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Initial Hamiltonian H i Set up an initial Hamiltonian whose ground state is easy to find Noticing that 3-SAT is equivalent to SAT:

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Initial Hamiltonian H i Ground state for H B is x k = 0 for all k th bit Reason why we use a ground state in the x-axis instead of the z-axis is to prevent g min from becoming zero, else adiabatic approximation fails

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Problem Hamiltonian H f Energy function of clause C: 0 if the bits satifsy the clause, else 1 Total energy can be defined as sum of individual H C ’s H f can be defined as follows: Ground state is solution to SAT problem If no solution exists, will minimize number of violated clauses (lowest energy)

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1-bit problem Consider a problem with one 1-bit clause satisfied with 1 bit Setup time-dependent ramped Hamiltonian Eigenvalues:

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1-bit problem Quantum Computation by Adiabatic Evolution, E. Farhi, J Goldstone et al, Los Alamos arXiv 0001106

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Grover Problem A quantum search problem – Locate a specific entry in unstructured database – Using the following notation for states – Given a quantum oracle Hamiltonian – To find, we start with an initial Hamiltonian for which ground state is known A total of n bits, each a spin measure in z Lowest energy state i.e. Lowest state = Hadamard state How fast is Adiabetic Quantum Computation?, W. van Dam, M. Mosca et al, Los Alamos arXiv 0206003

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Grover Problem – Linear ramp between the two Hamiltonian: – Using Adiabatic Approx. Solve instantaneous eigenvalues Find out two lowest states separation Get the bound on ramping rate

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Grover Problem Solve instantaneous eigenvalues – dot both sides with and need to solve this corresponding to E=1 roots

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Grover Problem – Where the dot product is well defined: – Therefore the eigenvalues are given by as m z1 must be either 0 or 1

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Grover Problem Eigenvalue spectrum, from n=2 to 20 Against s (or time) ground state 1 st excited state n-2 degenerate states Energy s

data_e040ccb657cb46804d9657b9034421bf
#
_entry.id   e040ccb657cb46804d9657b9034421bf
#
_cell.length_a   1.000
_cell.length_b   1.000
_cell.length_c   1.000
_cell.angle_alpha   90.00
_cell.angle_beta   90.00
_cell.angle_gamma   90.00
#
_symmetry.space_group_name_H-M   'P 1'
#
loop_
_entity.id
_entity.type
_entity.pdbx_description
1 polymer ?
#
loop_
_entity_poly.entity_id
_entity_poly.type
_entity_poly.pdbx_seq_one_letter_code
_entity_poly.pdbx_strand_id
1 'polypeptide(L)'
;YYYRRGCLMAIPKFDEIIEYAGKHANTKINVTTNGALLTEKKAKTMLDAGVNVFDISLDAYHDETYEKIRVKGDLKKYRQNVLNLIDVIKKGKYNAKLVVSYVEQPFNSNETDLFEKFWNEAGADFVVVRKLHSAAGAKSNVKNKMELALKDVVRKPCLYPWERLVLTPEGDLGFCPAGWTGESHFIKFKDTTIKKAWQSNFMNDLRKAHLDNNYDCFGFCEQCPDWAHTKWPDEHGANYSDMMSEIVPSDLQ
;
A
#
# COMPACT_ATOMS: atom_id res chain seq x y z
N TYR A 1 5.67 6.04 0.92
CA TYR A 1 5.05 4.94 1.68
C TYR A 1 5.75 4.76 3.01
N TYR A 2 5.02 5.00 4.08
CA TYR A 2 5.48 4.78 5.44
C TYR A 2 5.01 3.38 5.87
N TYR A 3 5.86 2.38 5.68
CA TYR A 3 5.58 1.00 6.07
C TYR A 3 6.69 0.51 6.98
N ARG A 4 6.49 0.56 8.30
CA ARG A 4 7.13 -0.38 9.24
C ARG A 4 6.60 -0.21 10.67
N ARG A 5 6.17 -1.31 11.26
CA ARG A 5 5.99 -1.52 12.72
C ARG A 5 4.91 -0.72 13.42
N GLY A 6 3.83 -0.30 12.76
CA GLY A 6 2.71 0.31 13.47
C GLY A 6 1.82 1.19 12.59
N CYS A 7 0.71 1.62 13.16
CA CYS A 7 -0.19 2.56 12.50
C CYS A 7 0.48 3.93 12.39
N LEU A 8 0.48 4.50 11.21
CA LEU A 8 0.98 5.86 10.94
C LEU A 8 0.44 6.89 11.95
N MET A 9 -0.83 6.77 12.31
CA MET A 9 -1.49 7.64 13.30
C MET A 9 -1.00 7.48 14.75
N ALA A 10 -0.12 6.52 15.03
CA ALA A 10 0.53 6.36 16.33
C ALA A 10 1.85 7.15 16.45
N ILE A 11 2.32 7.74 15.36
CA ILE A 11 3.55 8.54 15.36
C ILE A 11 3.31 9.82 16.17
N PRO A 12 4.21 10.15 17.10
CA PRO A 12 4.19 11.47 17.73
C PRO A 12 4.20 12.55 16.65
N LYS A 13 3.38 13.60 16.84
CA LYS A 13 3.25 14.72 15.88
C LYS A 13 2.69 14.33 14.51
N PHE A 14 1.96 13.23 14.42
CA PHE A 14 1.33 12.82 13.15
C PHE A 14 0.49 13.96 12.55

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Grover Problem – i.e. where

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Grover Problem – Allowing the ramping rate to adjust to the gap – Compared with conventional search, i.e. quantum quadratic speed up

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Grover Problem Choice of initial Hamiltonian H i is important – Bad choice changes gap dependence → longer ramp time – e.g if we choose – Eigenvalues calculation in quant-ph/0001106 Energy s 1 st excited state ground state No quantum speed up Quantum Computation by Adiabatic Evolution, E. Farhi, J Goldstone et al, Los Alamos arXiv 0001106

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Approximating adiabatic with unitaries Discretize the interval 0 to T into M intervals – Unitary written as product of M factors Note that we want to make the intervals small enough so that the Hamiltonian is near-constant in each discrete interval Quantum Computation by Adiabatic Evolution, E. Farhi, J Goldstone et al, Los Alamos arXiv 0001106

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Approximating adiabatic with unitaries Then we substitute the Hamiltonian with the ramped Hamiltonian between the initial and final Hamiltonians M is T times polynomial in n Trotter formula for self-adjoint matrices: Thus n in the above equation needs to be large enough to be used as sufficient approximation

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Approximating adiabatic with unitaries Then by using a large K, we can approximate using Trotter formula:

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Approximating adiabatic with unitaries Thus the whole equation can be written in 2K terms, half being each of these terms: H i is sum of n commuting 1-bit operators, so related unitary can be written as product of n 1-qubit unitary operators H f is sum of commuting operators (each for each clause), so related unitary can be written as product of unitary operators, each acting only on qubits related to clause Thus total number of factors is T 2 times polynomial in n – If T is polynomial as well, then number of factors is also polynomial

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Conclusion We have talked about: – Physical principle of quantum adiabatic evolution algorithm – Its equivalence to traditional unitary quantum computation – Its application in two examples: a one-bit SAT problem, and Glover problem Much like tradition QC – Adiabatic evolution leads to quantum speed up in specialised problems – “Smartness” is needed picking unitary vs picking initial Hamiltonian – No general rule